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How to Handle Stress When Working from Home
For many of us, working from home is a new concept. We are used to our daily routines and schedules, working in an office with your team, and in-office socializing. Working from home can be a challenging transition, especially during a global pandemic when the world seems to be turned upside down. Now that states are moving into yellow and green phases, companies are deciding whether they will continue remote work or slowly move back into the office. For those of you who find it challenging to work from home, or they are still not accustomed to it, here are a few tips to help reduce stress and anxiety.
Know when to log off
When working in an office, it’s normal to work the average 9-5 and when you leave the office, you commute home and spend your evening with friends, family, or relaxing by yourself. When transitioning to working from home, it’s easy to spend a lot of free time on technology because we have less traveling and social interaction. Instead of our daily commute, we are going from working on our laptops to spending our free time scrolling on our phones or watching a show on TV.
It’s extremely important to give yourself an allotted amount of time per day on devices. Not only is it bad for your eyes but being on technology too long can increase levels of stress and anxiety. Although it may seem ideal to scroll through Instagram after a long day of work, it’s important to find a hobby or keep yourself preoccupied with something that isn’t a device. Whether that’s reading a book or taking a walk, less screen time will help reduce your levels of stress and anxiety.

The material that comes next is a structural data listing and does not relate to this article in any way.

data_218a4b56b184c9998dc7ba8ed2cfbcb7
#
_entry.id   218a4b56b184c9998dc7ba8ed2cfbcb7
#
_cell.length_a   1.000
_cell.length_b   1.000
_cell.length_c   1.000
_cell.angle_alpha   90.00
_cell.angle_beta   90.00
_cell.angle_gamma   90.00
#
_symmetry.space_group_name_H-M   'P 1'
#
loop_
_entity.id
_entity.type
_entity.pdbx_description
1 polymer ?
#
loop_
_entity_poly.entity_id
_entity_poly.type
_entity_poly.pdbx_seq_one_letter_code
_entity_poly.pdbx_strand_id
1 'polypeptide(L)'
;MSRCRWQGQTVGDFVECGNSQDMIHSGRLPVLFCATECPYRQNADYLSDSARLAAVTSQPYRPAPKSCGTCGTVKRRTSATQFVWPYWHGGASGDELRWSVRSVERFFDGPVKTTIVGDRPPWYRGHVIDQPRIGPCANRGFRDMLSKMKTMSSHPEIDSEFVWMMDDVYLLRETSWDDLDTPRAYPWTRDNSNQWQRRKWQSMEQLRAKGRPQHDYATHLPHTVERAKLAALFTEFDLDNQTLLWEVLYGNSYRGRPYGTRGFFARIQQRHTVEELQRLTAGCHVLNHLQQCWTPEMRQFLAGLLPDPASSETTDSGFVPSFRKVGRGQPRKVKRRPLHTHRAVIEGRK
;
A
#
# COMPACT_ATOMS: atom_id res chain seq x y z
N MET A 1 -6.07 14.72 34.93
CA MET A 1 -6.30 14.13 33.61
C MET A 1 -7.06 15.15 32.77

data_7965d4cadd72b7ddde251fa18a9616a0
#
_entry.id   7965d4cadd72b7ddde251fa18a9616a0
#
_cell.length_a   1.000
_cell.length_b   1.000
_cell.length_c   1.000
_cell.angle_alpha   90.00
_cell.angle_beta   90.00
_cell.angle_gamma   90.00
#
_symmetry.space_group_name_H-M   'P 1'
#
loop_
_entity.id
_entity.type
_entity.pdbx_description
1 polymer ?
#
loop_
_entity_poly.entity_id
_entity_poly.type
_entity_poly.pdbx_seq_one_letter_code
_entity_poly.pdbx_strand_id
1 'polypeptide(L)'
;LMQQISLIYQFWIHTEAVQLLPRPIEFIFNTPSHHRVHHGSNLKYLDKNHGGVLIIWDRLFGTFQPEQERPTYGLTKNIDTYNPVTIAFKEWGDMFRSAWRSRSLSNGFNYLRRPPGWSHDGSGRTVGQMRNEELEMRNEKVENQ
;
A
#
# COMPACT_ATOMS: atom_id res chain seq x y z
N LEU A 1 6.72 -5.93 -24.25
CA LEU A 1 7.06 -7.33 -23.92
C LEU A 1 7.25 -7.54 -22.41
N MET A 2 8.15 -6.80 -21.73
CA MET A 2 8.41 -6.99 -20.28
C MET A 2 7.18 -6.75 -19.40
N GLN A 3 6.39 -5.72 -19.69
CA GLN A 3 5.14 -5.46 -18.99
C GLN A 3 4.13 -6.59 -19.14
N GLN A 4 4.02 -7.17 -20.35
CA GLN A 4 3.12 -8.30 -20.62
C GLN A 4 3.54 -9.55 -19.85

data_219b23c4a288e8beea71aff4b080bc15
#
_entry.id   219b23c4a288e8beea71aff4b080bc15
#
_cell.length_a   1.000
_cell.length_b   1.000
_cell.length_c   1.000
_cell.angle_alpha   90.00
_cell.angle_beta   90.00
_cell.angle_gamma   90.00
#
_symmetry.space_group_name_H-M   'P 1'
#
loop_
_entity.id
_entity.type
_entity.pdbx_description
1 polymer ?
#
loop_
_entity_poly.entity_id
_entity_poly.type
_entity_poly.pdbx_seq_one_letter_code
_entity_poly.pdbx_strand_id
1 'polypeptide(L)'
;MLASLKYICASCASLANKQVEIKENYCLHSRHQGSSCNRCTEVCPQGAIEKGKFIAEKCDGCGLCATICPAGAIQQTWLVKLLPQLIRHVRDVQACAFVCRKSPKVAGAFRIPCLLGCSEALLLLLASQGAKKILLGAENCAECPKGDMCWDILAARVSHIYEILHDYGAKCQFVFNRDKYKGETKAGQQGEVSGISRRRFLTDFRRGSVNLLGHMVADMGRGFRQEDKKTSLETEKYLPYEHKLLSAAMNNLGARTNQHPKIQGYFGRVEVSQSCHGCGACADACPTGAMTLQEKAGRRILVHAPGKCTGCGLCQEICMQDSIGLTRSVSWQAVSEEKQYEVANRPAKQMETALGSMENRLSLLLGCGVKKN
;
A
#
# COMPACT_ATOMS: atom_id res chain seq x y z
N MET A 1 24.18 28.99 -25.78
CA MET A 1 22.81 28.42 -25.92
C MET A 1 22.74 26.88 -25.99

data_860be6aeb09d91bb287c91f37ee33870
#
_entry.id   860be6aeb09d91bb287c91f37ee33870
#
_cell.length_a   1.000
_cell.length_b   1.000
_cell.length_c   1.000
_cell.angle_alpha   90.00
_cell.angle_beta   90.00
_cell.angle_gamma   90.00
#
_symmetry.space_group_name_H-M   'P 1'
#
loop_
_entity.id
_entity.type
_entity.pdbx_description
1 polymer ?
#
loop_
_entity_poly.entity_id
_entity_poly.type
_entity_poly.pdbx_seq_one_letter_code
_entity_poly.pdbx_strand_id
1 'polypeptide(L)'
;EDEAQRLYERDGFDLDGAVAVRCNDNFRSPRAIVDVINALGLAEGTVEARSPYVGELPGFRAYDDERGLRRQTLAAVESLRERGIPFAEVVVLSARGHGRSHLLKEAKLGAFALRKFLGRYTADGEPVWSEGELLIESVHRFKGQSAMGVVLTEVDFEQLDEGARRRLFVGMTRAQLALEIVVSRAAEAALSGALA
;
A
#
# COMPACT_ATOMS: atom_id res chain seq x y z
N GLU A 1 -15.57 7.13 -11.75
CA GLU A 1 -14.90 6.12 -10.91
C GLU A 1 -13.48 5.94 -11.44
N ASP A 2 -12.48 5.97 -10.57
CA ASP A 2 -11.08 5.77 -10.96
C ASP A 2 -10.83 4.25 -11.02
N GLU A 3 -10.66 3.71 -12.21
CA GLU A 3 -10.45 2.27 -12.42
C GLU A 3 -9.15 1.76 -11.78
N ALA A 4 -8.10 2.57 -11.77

Schedule it in
It can feel off-putting when you no longer have a daily routine when working from home. One of the best ways to feel positive and productive is to create a daily or weekly schedule for yourself to create a sense of control in this foreign time. Plan out your days, before and after your workday, to be sure you are doing what needs to get done. Even if it’s doing the laundry or calling a friend, it can be easy to lose track of time while in quarantine. Planning out your days will help increase your sense of productivity and reduce stress surrounding uncertainty.
For those who have roommates or live with their family, working from home can feel overwhelming. You no longer have a space dedicated to work, but you have all of your other housemates at home with you which can cause distractions and increase levels of stress when wanting to be productive. After work hours it can be just as difficult to relax because you still have priorities like taking care of your children, going grocery shopping, or spending time with roommates. It can feel impossible to have time dedicated to yourself.
It may feel weird at first but add time to your weekly or daily schedule for self-care. Self-care can be doing a facemask and painting your nails or watching your weekly show on Wednesday nights; it can be whatever makes you feel good and relaxed. Scheduling “me time” into your schedule gives you something to look forward to and it ensures you are taking the necessary time for yourself.
Learning to practice gratitude and becoming more mindful can feel strange if you’ve never practiced it before, but the benefits outweigh that feeling. Once, twice, or as many times a day as you like stop what you are doing and notice at that moment why you are grateful. Whether you’re showing gratitude for having a job, being healthy, or having a safe environment to be quarantined in, this can help change your mindset and reduce the anxiety you may be experiencing.